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New change.org petition circulates after a Missouri school board reinstates corporal punishment

Students at Cassville High School protest the new school board policy bringing back corporal punishment.

Students at Cassville High School protest the new school board policy bringing back corporal punishment.

A school board in Missouri recently voted to reinstate corporal punishment in their district after 20 years of not allowing it. Change.org petition started.

SHARON, CONNECTICUT, UNITED STATES, September 8, 2022 /EINPresswire.com/ -- A school board in Missouri recently voted to reinstate corporal punishment in their district after 20 years of not allowing it.

The U.S. Alliance to End the Hitting of Children today announced it was joining forces with the students at Cassville High School to urge the Cassville R-IV School Board to rescind their adoption of “the use of physical force as a method of correcting student behavior.”

Dr. George Holden, President of The Alliance, explained why. “More than 1,500 research studies have examined corporal punishment and virtually all have found that, in addition to being ineffective as discipline, corporal punishment can result in many serious problems, including increased aggression, anxiety and other mental health issues, relationship difficulties with parents, violence, alcohol and drug abuse, even brain damage and health problems later in life. The American Academy of Pediatrics outlines many of the developmental problems in its 2018 policy statement against corporal punishment, and you can read some of the actual studies at endhitting.org.”

Dr. Katie A. McLaughlin, Associate Professor of the Social Sciences and director of the Stress & Development Lab in the Department of Psychology at Harvard University said in a 2021 study that children who come from schools where corporal punishment is used as a punishment are “more likely to develop anxiety, depression, behavior problems, and other mental health problems.” She continues, “but many people don’t think about spanking as a form of violence”.

In 2016, the National Women’s Law Center summed it up, saying “Aside from the infliction of pain and physical injury that often result from the use of physical punishment, these violent disciplinary methods impact students’ academic achievement and long-term well-being. Harsh physical punishments do not improve students’ in-school behavior or academic performance. In fact, one study found that schools in states where corporal punishment is used perform worse on national academic assessments than schools in states that prohibit corporal punishment.”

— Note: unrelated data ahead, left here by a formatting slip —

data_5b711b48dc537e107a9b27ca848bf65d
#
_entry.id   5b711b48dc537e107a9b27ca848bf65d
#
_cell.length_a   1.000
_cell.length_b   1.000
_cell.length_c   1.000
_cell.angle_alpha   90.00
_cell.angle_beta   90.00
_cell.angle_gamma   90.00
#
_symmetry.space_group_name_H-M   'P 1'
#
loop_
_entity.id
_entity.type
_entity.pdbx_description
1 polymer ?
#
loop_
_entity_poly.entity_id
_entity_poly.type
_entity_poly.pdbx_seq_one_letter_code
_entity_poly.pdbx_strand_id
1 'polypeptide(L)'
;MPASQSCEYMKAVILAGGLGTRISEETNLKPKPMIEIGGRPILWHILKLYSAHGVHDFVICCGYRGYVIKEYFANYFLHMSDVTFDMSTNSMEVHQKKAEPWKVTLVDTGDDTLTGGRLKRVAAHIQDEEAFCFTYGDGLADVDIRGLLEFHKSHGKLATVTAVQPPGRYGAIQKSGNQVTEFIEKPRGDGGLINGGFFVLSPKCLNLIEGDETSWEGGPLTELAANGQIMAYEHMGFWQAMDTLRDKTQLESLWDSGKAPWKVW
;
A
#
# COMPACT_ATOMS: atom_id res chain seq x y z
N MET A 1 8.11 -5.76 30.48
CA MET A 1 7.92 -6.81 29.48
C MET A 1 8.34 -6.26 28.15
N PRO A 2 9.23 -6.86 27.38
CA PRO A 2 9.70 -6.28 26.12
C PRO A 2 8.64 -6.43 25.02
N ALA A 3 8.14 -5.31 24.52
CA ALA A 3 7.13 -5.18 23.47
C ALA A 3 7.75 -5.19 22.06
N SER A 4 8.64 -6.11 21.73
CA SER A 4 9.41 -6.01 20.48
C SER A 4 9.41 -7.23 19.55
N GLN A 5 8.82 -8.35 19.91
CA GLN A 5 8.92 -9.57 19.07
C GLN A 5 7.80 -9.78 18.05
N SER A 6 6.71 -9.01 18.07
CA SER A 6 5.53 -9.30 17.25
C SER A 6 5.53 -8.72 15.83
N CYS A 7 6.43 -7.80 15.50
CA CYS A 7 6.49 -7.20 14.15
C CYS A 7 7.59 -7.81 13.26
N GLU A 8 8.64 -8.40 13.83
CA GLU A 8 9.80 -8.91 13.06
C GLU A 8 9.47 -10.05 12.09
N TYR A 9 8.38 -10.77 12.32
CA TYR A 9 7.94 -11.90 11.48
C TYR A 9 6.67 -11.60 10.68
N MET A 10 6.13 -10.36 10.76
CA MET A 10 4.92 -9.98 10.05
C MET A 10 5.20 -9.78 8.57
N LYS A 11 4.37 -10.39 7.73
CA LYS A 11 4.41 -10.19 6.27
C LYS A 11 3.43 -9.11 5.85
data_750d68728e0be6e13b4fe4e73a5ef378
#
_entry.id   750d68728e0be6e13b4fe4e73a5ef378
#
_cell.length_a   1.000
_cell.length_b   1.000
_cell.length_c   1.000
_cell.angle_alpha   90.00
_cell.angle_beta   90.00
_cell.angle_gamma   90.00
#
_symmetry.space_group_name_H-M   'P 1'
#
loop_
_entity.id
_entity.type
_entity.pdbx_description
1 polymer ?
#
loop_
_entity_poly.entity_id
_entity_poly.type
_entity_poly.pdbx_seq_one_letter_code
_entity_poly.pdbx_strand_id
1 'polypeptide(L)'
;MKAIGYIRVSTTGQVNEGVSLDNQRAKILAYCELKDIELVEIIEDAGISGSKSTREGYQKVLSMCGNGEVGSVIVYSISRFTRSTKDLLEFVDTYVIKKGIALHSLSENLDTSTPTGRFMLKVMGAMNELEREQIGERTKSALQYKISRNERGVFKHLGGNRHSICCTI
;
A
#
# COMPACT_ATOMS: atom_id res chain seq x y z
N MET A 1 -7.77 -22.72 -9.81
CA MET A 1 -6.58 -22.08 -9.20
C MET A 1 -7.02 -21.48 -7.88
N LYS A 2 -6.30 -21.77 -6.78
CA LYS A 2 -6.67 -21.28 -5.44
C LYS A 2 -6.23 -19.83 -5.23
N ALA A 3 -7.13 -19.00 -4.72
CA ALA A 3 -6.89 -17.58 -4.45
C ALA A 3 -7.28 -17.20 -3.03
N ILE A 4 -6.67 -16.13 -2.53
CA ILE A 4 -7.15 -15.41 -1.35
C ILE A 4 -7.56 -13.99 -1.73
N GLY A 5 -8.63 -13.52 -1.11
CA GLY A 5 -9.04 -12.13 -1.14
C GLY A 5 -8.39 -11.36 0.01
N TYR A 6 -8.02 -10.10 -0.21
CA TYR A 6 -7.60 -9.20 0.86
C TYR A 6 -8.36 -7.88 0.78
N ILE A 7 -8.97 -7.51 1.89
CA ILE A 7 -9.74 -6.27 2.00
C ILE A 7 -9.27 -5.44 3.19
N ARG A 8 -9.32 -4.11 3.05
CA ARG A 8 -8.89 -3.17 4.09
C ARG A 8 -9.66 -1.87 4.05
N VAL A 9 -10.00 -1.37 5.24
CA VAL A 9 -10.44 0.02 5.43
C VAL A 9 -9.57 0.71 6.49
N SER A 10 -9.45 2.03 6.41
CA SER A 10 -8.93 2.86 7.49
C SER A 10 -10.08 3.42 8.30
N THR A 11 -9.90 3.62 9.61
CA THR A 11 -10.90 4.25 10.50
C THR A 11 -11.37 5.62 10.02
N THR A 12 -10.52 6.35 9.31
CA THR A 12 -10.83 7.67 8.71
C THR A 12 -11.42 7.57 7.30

On August 29, 2022, the Springfield News-Leader reported that Kalia Miller and Gabe Moore, both seniors at Cassville High School, were upset by the new board policy and have formed a student-led initiative called Students Against Abusive Policies.

“I was really shocked because a policy like this hasn't been in place at Cassville since 2001," the newspaper quoted Moore, 17. “Most students are scared, the fact that they'll be hit by a 30- or 40-year-old man, and mostly women are scared that they'll be spanked or hit by a man with another guy in the room and they would feel embarrassed or see it as a call-back to trauma. It's really frightening for a lot of students. Some students see it as abuse, and it IS abuse." Moore said students have also long been told they need to give consent for someone else to touch them. “It doesn't really matter if the parents are for this policy because the students should have to consent if they are going to get hit or not," Moore said. "Parents are opting in for their child to get abused."

"This policy is demeaning. It diminishes us as humans, as people," Kalia Miller, 17, said. "It is just not an efficient or successful way to deal with these behaviors that they say students deserve to be punished for or hit over. It has been proven so many times that corporal punishment and physical punishment don't really work," she said. "It just causes more behavioral issues."

To support the students, the U.S. Alliance to End the Hitting of Children has sponsored a change.org petition to put pressure on the Missouri school board, which can be found at https://chng.it/XgZrwpzH5X.

According to their website, “The U.S. Alliance is a non-profit organization founded in 2011 that brings together individuals, groups, and organizations to create a unified voice calling for, and working toward, an end to corporal punishment - an antiquated and dangerous form of disciplining a child - especially in schools and homes. The Alliance, through education and legal means, seeks to end all social justifications and legal authorizations of corporal punishment. Achieving these goals will give children the same legal protection from assault and battery that is already enjoyed by adults under state and federal law.”

Stephen Davis
U.S. Alliance to End the Hitting of Children
+1 623-332-6853
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